Carole Wooster – NSW

Diagnosed 1998 – NTM disease – Mycobacterium Avium Complex  (MAC)

Carole was in her mid fifties and had been unwell for some years. She was tall, slim, active, and never smoked. Carole was intelligent, loved fashion, photography and gardening. Carole had developed a chronic dry cough, night sweats and unexplained weight loss and the thought had crossed her mind that perhaps – this was just menopause. She had also developed Gastroesophageal Reflux Disease (GERD) and indigestion type chest pain and after several gastroptomies/colonoscopies, chest X-Rays and a CT scan of her heart there was no clear explanation or diagnosis. Carole was also unaware that her passion for gardening or GERD symptons maybe a contributing factor of pulmonary Ntm disease. Her general appearance didn’t present with that of someone who was so unwell and she wasn’t to know that her symptoms were nonspecific indicators of the little known Ntm disease. After two bouts of pneumonia followed by several courses of antibiotics there was no improvement and Carole was feeling worse and now suffering shortness of breath. During a minor unrelated medical procedure and subsequent comment from her Anesthetist – that her lungs sounded very crackly, Carole knew that she had to get some answers and little did she realise that this was just the beginning of her journey with Mycobacterium Avium Complex lung disease. This was some years ago and Carole has just recently commenced her third round of treatments in an effort to once again, get some control over this debilitating disease – which has resulted in major changes to her lifestyle and significant damage to her lungs. Carole often recalls that late evening phone call from her Doctor – it was her birthday – and requests for immediate scans, a bronchoscopy, more blood tests and three individual sputum cultures and the moment her Respiratory Physician told her “I have good news and bad news for you Carole – the disease you have is Non Tuberculosis Mycobacterium Avium Complex (MAC) – contracted from the environment and although not contagious, it’s extremely difficult to treat and will require months or years of multiple drug therapy – that can have serious side effects – and require constant medical supervision”. Carole like so many people had not even heard of this disease and was understandably devastated. How do you explain to anyone that you have a type of Tuberculosis and you’re not contagious? Carole often reflects upon – had her MAC been diagnosed earlier – the disease may not become so widespread and now be resistant to many antibiotics, as well as suffering bronchiectasis – as a result of her many infections and pseudomonas. Carole’s severely damaged airways now require a twice daily regime of postural drainage to clear the mucus that is a major cause and concern of secondary infection. Carole commenced her first round of treatment in 1998, of daily Ethambutol, Rifampicim, Inah Pyrzinamide and Pyridoxine and although there were many side effects she completed the treatment, and was relieved, when her test results revealed the MAC was no longer growing. Carole then continued to maintain as active a life as possible, mindful of her limitations and always taking the upmost care of her health. In 2007 following the loss of her husband – after caring for him with motor neuron disease – Carole’s worst fears were confirmed – the MAC was again active – and treatment commenced for a second time. During ensuing years the decision was made to cease Carole’s treatment as the MAC had now became resistant to the medication. There was obviously much concern as to the risk of secondary infections and Carole continued to receive constant medical supervision and support from her Doctors. Carole’s Pulmonary Doctor advised her to visit Doctor Rachel Thomson – in Brisbane who specializes in Non Tuberculosis Mycobacterium disease of which MAC is a strain and as Carole’s health continued to deteriorate, with recurring lung infections, chronic stomach problems and severe weight loss an appointment was arranged and it was decided the best option for Carole was to commence – intravenous treatment via a picc line. Unfortunately this treatment was delayed somewhat when Carole subsequently suffered a episode of hemoptysis (bleeding from the lung) and then contracted a serious clostridium difficile infection.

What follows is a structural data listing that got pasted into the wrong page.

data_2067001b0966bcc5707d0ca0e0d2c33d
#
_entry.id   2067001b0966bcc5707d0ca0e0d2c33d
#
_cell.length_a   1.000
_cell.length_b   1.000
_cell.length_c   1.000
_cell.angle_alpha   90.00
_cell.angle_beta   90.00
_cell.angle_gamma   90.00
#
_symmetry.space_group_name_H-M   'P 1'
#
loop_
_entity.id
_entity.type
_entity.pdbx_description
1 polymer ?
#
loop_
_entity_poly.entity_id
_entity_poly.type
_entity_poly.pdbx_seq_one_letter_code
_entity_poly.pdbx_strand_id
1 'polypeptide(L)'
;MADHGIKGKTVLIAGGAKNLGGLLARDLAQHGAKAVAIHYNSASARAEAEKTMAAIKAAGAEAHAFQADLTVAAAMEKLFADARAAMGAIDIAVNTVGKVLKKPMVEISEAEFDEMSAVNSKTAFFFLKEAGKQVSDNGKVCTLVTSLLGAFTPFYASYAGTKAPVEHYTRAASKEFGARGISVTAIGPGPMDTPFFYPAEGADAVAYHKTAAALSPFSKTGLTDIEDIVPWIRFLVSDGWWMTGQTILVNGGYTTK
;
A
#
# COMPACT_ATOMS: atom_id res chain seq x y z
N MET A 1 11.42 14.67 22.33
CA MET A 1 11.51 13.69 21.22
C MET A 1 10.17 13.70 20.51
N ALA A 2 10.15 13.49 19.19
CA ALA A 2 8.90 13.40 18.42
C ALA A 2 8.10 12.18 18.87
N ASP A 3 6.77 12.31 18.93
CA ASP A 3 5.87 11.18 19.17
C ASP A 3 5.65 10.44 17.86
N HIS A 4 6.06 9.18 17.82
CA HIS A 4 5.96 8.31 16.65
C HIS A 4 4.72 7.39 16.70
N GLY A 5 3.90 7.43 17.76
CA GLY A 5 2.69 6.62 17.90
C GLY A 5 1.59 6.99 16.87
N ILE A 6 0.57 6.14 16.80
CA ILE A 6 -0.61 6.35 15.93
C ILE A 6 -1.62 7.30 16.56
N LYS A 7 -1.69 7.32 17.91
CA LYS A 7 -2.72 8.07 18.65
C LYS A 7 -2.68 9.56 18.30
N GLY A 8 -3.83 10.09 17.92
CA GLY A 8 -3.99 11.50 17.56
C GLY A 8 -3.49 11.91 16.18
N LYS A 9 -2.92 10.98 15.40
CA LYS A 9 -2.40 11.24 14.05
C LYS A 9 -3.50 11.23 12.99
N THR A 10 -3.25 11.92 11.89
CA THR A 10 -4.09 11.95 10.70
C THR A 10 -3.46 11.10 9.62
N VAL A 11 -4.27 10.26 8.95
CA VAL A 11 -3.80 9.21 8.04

In April 2014, Carole was admitted to Hospital and commenced her third round of MAC treatments with thrice weekly intravenous Amikacin and Azithromycin and nasogastric feeding – in an effort to increase her weight. Oral medications were avoided because of major issues with her stomach. Upon discharge from Hospital, Carole’s picc line treatment continued for a further six weeks, with the addition of oral medication. Once the intravenous treatment was completed a regime of ongoing thrice weekly oral medication was commenced. Carole is suffering many side effects from the medication – especially chronic stomach problems – but she realises this treatment must continue for as long as she is able to tolerate it, in order to suppress the MAC infection. Carole knows how very important it is to have a good rapport with your Doctors and is grateful for the support that she has received during those weeks of intravenous treatments and the ongoing support from all of her wonderful Doctors. My name is Debbie and Carole is my Mum and I have been by my Mum’s side throughout this journey. My Mum is a true inspiration, as she continues to fight this disease with such strength and dignity. Carole has learnt to live with this disease and not live for it, choosing not to discuss her disease with anyone other than her Doctors. Upon commencing her third round of treatments and been introduced to the excellent support forum Ntmir in America – by her NTM Specialist Dr Rachel Thomson – resulting in contact and support from another Australian NTM patient Mervyn Couper. My Mum and I, now realise the importance of telling her story, because of the urgent need for more awareness and support of NTM disease Australia. We hope our story will be of support to other patients who have been diagnosed with NTM disease – not to give up – as with more awareness and continued research into Ntm disease – there will soon be more advanced treatment options available in Australia.